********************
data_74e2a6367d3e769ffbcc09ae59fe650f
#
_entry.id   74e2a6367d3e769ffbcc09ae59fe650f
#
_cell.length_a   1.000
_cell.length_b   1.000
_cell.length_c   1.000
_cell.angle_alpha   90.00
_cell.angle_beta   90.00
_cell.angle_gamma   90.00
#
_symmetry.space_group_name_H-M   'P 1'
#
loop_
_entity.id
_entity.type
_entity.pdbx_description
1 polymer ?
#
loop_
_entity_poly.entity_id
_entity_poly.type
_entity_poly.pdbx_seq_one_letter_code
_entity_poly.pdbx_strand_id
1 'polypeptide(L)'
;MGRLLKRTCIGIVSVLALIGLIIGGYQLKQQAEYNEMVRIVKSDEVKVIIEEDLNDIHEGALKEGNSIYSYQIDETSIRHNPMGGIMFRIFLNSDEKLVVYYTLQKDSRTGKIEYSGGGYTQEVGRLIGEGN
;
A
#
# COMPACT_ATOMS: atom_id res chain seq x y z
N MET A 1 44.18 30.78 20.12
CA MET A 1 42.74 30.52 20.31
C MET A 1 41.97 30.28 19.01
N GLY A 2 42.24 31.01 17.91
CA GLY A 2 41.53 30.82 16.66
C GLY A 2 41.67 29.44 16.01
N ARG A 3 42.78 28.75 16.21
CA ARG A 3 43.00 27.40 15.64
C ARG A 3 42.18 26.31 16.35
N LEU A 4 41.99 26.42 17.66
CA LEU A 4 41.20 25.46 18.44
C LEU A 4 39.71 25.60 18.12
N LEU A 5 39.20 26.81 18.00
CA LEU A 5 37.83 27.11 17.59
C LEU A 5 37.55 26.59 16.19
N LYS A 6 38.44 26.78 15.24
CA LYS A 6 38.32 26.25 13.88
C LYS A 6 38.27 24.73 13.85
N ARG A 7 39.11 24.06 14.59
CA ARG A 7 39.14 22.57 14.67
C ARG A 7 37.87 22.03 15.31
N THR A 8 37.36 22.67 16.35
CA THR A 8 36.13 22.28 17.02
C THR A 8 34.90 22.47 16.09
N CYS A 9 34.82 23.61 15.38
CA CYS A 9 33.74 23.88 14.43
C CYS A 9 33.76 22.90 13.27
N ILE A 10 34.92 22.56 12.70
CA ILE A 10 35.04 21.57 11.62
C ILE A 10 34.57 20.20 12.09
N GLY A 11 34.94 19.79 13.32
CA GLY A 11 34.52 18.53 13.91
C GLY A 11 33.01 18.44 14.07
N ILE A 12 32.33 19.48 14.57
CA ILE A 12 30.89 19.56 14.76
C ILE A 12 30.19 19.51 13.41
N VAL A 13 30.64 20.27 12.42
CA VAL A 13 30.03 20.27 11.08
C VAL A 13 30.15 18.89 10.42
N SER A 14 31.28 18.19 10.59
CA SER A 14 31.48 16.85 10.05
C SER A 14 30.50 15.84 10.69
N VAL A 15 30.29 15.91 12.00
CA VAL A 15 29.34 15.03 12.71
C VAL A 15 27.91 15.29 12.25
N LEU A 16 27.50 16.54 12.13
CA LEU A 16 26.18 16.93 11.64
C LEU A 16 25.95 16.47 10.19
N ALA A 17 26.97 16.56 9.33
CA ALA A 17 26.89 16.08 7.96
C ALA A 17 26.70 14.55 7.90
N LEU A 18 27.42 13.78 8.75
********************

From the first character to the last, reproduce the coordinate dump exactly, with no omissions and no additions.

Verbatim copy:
data_74e2a6367d3e769ffbcc09ae59fe650f
#
_entry.id   74e2a6367d3e769ffbcc09ae59fe650f
#
_cell.length_a   1.000
_cell.length_b   1.000
_cell.length_c   1.000
_cell.angle_alpha   90.00
_cell.angle_beta   90.00
_cell.angle_gamma   90.00
#
_symmetry.space_group_name_H-M   'P 1'
#
loop_
_entity.id
_entity.type
_entity.pdbx_description
1 polymer ?
#
loop_
_entity_poly.entity_id
_entity_poly.type
_entity_poly.pdbx_seq_one_letter_code
_entity_poly.pdbx_strand_id
1 'polypeptide(L)'
;MGRLLKRTCIGIVSVLALIGLIIGGYQLKQQAEYNEMVRIVKSDEVKVIIEEDLNDIHEGALKEGNSIYSYQIDETSIRHNPMGGIMFRIFLNSDEKLVVYYTLQKDSRTGKIEYSGGGYTQEVGRLIGEGN
;
A
#
# COMPACT_ATOMS: atom_id res chain seq x y z
N MET A 1 44.18 30.78 20.12
CA MET A 1 42.74 30.52 20.31
C MET A 1 41.97 30.28 19.01
N GLY A 2 42.24 31.01 17.91
CA GLY A 2 41.53 30.82 16.66
C GLY A 2 41.67 29.44 16.01
N ARG A 3 42.78 28.75 16.21
CA ARG A 3 43.00 27.40 15.64
C ARG A 3 42.18 26.31 16.35
N LEU A 4 41.99 26.42 17.66
CA LEU A 4 41.20 25.46 18.44
C LEU A 4 39.71 25.60 18.12
N LEU A 5 39.20 26.81 18.00
CA LEU A 5 37.83 27.11 17.59
C LEU A 5 37.55 26.59 16.19
N LYS A 6 38.44 26.78 15.24
CA LYS A 6 38.32 26.25 13.88
C LYS A 6 38.27 24.73 13.85
N ARG A 7 39.11 24.06 14.59
CA ARG A 7 39.14 22.57 14.67
C ARG A 7 37.87 22.03 15.31
N THR A 8 37.36 22.67 16.35
CA THR A 8 36.13 22.28 17.02
C THR A 8 34.90 22.47 16.09
N CYS A 9 34.82 23.61 15.38
CA CYS A 9 33.74 23.88 14.43
C CYS A 9 33.76 22.90 13.27
N ILE A 10 34.92 22.56 12.70
CA ILE A 10 35.04 21.57 11.62
C ILE A 10 34.57 20.20 12.09
N GLY A 11 34.94 19.79 13.32
CA GLY A 11 34.52 18.53 13.91
C GLY A 11 33.01 18.44 14.07
N ILE A 12 32.33 19.48 14.57
CA ILE A 12 30.89 19.56 14.76
C ILE A 12 30.19 19.51 13.41
N VAL A 13 30.64 20.27 12.42
CA VAL A 13 30.03 20.27 11.08
C VAL A 13 30.15 18.89 10.42
N SER A 14 31.28 18.19 10.59
CA SER A 14 31.48 16.85 10.05
C SER A 14 30.50 15.84 10.69
N VAL A 15 30.29 15.91 12.00
CA VAL A 15 29.34 15.03 12.71
C VAL A 15 27.91 15.29 12.25
N LEU A 16 27.50 16.54 12.13
CA LEU A 16 26.18 16.93 11.64
C LEU A 16 25.95 16.47 10.19
N ALA A 17 26.97 16.56 9.33
CA ALA A 17 26.89 16.08 7.96
C ALA A 17 26.70 14.55 7.90
N LEU A 18 27.42 13.78 8.75